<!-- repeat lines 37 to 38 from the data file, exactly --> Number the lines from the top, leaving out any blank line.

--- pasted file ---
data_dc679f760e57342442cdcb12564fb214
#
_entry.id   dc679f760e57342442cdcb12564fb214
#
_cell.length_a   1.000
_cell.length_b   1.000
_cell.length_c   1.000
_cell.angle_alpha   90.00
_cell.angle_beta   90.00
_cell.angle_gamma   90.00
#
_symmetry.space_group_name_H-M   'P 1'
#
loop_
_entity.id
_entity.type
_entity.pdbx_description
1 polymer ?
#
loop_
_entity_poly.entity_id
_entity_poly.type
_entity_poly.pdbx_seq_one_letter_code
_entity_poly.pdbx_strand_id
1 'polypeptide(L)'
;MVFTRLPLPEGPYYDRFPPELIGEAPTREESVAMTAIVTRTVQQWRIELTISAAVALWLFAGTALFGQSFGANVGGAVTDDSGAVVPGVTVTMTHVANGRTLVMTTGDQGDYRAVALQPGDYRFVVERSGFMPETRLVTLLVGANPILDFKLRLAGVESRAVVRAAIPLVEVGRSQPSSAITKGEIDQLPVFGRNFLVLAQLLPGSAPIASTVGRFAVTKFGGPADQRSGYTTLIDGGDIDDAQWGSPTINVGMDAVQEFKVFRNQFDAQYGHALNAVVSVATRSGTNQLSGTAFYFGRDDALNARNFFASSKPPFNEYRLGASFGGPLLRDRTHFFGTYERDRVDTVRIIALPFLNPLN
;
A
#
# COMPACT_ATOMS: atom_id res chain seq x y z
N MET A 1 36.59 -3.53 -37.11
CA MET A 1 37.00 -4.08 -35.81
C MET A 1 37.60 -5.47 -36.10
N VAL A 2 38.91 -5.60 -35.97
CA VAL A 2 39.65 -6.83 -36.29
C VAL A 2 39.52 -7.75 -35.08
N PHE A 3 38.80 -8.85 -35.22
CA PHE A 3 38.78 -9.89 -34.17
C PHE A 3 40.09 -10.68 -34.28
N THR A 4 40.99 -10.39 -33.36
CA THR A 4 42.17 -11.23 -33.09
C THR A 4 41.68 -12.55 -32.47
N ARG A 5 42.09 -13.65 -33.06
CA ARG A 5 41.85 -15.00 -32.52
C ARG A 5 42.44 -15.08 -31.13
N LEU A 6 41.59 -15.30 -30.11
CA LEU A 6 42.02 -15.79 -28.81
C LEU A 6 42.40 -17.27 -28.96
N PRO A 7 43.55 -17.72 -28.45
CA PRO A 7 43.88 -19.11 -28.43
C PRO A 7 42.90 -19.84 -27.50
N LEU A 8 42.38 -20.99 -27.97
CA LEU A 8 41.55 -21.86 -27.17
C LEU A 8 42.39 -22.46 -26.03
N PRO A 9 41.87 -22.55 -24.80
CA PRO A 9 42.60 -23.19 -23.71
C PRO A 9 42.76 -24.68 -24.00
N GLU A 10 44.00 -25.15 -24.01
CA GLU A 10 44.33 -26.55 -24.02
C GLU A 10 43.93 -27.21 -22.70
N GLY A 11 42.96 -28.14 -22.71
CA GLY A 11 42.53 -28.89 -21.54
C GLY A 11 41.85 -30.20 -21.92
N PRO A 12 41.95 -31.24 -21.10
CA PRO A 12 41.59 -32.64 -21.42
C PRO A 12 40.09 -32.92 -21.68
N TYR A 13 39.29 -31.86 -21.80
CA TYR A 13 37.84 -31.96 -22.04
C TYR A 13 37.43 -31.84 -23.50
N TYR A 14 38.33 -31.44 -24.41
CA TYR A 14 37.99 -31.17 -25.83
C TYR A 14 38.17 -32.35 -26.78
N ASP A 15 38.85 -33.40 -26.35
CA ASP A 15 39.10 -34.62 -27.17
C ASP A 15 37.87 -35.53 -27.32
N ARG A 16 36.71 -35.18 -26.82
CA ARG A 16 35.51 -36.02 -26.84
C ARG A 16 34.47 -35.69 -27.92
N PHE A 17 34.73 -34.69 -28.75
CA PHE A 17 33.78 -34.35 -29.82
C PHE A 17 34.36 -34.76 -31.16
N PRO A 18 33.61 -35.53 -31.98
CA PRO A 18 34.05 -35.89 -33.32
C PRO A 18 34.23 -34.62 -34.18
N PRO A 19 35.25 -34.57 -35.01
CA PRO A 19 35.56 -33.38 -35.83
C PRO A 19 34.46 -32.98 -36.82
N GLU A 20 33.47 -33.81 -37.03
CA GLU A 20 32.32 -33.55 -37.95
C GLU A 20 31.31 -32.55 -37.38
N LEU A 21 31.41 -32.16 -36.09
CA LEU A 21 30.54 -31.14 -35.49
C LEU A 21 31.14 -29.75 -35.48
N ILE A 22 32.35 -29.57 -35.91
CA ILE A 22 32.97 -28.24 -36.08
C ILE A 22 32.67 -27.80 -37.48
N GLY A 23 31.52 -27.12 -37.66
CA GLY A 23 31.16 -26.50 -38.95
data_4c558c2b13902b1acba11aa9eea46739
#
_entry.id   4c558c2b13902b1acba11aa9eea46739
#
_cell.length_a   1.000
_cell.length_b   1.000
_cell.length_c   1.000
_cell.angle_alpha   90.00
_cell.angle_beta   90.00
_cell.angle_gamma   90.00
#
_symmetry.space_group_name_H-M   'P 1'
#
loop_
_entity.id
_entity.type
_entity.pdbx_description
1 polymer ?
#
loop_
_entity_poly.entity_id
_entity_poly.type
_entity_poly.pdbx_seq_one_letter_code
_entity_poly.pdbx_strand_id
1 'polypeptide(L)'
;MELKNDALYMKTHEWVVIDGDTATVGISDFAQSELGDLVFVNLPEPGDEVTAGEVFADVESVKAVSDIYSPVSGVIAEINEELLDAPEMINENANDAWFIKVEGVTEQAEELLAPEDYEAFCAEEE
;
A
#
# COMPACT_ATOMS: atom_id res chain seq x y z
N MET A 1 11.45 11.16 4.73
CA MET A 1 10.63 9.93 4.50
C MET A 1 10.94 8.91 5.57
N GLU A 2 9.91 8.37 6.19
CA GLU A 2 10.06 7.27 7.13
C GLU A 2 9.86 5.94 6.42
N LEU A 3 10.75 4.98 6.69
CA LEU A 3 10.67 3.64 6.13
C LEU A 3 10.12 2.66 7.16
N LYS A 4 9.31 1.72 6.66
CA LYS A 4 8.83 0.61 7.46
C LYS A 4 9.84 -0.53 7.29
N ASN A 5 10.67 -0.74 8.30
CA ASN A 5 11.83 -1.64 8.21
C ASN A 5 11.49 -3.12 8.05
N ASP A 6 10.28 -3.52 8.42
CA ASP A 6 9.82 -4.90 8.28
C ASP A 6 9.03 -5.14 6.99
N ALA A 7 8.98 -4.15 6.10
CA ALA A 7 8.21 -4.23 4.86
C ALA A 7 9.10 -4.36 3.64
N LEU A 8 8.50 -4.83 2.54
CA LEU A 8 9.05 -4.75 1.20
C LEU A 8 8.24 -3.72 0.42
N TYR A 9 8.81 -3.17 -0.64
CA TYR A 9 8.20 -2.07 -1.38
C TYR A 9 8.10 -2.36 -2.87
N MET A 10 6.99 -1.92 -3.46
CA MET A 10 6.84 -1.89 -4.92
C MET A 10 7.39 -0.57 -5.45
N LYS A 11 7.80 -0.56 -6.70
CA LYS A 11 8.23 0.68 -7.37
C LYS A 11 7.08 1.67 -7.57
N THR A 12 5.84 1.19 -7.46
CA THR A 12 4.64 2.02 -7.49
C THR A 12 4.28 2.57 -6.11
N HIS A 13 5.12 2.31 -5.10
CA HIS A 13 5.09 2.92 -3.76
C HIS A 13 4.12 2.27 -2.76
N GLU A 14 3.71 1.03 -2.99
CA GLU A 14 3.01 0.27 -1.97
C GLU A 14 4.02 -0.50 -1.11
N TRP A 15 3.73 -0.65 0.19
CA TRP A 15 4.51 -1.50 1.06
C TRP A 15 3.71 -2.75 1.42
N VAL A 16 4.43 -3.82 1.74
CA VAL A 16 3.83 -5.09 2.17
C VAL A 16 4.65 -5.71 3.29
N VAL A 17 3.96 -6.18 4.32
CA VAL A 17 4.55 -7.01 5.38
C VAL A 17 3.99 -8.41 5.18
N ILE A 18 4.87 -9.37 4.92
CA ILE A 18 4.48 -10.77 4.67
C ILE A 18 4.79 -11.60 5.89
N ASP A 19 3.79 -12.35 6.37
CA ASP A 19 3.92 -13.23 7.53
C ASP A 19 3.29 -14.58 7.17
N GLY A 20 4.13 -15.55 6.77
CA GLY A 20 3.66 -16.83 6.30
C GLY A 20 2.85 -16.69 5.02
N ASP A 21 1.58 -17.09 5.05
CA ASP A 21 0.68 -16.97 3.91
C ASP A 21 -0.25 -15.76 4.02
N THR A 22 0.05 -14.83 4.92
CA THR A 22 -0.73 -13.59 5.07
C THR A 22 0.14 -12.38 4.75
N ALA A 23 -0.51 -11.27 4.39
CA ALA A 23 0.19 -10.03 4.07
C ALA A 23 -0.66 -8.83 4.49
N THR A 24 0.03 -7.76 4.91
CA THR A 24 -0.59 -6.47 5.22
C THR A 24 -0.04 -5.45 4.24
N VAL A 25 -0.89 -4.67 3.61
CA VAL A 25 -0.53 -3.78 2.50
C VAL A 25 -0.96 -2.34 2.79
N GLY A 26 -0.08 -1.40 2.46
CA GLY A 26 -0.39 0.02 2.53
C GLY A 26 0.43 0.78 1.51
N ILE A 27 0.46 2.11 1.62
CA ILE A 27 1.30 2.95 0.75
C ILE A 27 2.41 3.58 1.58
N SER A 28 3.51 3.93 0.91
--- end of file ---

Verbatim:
N PHE A 3 38.80 -8.85 -35.22
CA PHE A 3 38.78 -9.89 -34.17